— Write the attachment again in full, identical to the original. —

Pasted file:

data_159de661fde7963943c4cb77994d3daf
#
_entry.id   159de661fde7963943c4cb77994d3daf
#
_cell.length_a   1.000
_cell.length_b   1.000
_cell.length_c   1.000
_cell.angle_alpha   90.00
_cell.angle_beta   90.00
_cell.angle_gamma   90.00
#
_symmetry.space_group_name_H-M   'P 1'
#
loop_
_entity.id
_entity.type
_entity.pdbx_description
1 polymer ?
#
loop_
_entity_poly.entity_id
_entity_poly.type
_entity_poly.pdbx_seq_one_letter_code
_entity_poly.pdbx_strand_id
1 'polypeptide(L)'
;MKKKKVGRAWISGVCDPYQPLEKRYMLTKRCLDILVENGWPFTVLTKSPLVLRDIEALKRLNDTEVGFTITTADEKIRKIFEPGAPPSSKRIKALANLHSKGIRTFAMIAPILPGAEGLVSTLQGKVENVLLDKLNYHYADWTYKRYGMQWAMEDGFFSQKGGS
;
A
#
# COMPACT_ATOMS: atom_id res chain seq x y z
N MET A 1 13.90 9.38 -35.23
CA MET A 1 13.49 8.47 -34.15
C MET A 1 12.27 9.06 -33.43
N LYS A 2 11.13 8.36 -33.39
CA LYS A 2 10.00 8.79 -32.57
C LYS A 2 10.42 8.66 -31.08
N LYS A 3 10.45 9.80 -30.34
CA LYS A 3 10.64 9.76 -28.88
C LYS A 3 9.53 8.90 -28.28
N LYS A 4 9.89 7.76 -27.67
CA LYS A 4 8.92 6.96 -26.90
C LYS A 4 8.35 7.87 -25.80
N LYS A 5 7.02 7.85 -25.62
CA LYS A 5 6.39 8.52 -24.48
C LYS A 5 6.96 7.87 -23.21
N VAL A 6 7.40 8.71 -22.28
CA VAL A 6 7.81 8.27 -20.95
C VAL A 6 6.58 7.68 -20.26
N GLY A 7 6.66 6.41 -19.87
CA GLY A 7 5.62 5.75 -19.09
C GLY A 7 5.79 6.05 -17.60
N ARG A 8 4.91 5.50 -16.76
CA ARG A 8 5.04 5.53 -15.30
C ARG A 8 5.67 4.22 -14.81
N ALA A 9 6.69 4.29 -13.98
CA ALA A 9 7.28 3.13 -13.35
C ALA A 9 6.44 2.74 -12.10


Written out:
data_159de661fde7963943c4cb77994d3daf
#
_entry.id   159de661fde7963943c4cb77994d3daf
#
_cell.length_a   1.000
_cell.length_b   1.000
_cell.length_c   1.000
_cell.angle_alpha   90.00
_cell.angle_beta   90.00
_cell.angle_gamma   90.00
#
_symmetry.space_group_name_H-M   'P 1'
#
loop_
_entity.id
_entity.type
_entity.pdbx_description
1 polymer ?
#
loop_
_entity_poly.entity_id
_entity_poly.type
_entity_poly.pdbx_seq_one_letter_code
_entity_poly.pdbx_strand_id
1 'polypeptide(L)'
;MKKKKVGRAWISGVCDPYQPLEKRYMLTKRCLDILVENGWPFTVLTKSPLVLRDIEALKRLNDTEVGFTITTADEKIRKIFEPGAPPSSKRIKALANLHSKGIRTFAMIAPILPGAEGLVSTLQGKVENVLLDKLNYHYADWTYKRYGMQWAMEDGFFSQKGGS
;
A
#
# COMPACT_ATOMS: atom_id res chain seq x y z
N MET A 1 13.90 9.38 -35.23
CA MET A 1 13.49 8.47 -34.15
C MET A 1 12.27 9.06 -33.43
N LYS A 2 11.13 8.36 -33.39
CA LYS A 2 10.00 8.79 -32.57
C LYS A 2 10.42 8.66 -31.08
N LYS A 3 10.45 9.80 -30.34
CA LYS A 3 10.64 9.76 -28.88
C LYS A 3 9.53 8.90 -28.28
N LYS A 4 9.89 7.76 -27.67
CA LYS A 4 8.92 6.96 -26.90
C LYS A 4 8.35 7.87 -25.80
N LYS A 5 7.02 7.85 -25.62
CA LYS A 5 6.39 8.52 -24.48
C LYS A 5 6.96 7.87 -23.21
N VAL A 6 7.40 8.71 -22.28
CA VAL A 6 7.81 8.27 -20.95
C VAL A 6 6.58 7.68 -20.26
N GLY A 7 6.66 6.41 -19.87
CA GLY A 7 5.62 5.75 -19.09
C GLY A 7 5.79 6.05 -17.60
N ARG A 8 4.91 5.50 -16.76
CA ARG A 8 5.04 5.53 -15.30
C ARG A 8 5.67 4.22 -14.81
N ALA A 9 6.69 4.29 -13.98
CA ALA A 9 7.28 3.13 -13.35
C ALA A 9 6.44 2.74 -12.10